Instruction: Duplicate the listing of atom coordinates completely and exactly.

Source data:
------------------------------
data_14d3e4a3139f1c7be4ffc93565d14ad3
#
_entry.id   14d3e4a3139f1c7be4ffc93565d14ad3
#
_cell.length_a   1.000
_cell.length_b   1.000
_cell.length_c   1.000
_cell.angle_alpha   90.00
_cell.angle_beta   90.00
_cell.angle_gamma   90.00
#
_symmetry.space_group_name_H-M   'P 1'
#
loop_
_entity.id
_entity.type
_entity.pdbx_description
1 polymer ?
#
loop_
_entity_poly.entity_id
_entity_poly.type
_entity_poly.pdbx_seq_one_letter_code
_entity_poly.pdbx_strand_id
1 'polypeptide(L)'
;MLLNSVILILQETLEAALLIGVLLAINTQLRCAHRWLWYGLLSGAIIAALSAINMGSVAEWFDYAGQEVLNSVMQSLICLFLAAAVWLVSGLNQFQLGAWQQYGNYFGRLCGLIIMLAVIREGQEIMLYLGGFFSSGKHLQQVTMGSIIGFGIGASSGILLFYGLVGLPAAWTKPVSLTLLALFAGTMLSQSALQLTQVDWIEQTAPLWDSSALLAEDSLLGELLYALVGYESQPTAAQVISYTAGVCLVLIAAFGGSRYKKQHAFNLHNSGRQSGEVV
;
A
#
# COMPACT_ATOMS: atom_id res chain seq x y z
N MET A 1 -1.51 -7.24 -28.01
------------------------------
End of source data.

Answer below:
data_14d3e4a3139f1c7be4ffc93565d14ad3
#
_entry.id   14d3e4a3139f1c7be4ffc93565d14ad3
#
_cell.length_a   1.000
_cell.length_b   1.000
_cell.length_c   1.000
_cell.angle_alpha   90.00
_cell.angle_beta   90.00
_cell.angle_gamma   90.00
#
_symmetry.space_group_name_H-M   'P 1'
#
loop_
_entity.id
_entity.type
_entity.pdbx_description
1 polymer ?
#
loop_
_entity_poly.entity_id
_entity_poly.type
_entity_poly.pdbx_seq_one_letter_code
_entity_poly.pdbx_strand_id
1 'polypeptide(L)'
;MLLNSVILILQETLEAALLIGVLLAINTQLRCAHRWLWYGLLSGAIIAALSAINMGSVAEWFDYAGQEVLNSVMQSLICLFLAAAVWLVSGLNQFQLGAWQQYGNYFGRLCGLIIMLAVIREGQEIMLYLGGFFSSGKHLQQVTMGSIIGFGIGASSGILLFYGLVGLPAAWTKPVSLTLLALFAGTMLSQSALQLTQVDWIEQTAPLWDSSALLAEDSLLGELLYALVGYESQPTAAQVISYTAGVCLVLIAAFGGSRYKKQHAFNLHNSGRQSGEVV
;
A
#
# COMPACT_ATOMS: atom_id res chain seq x y z
N MET A 1 -1.51 -7.24 -28.01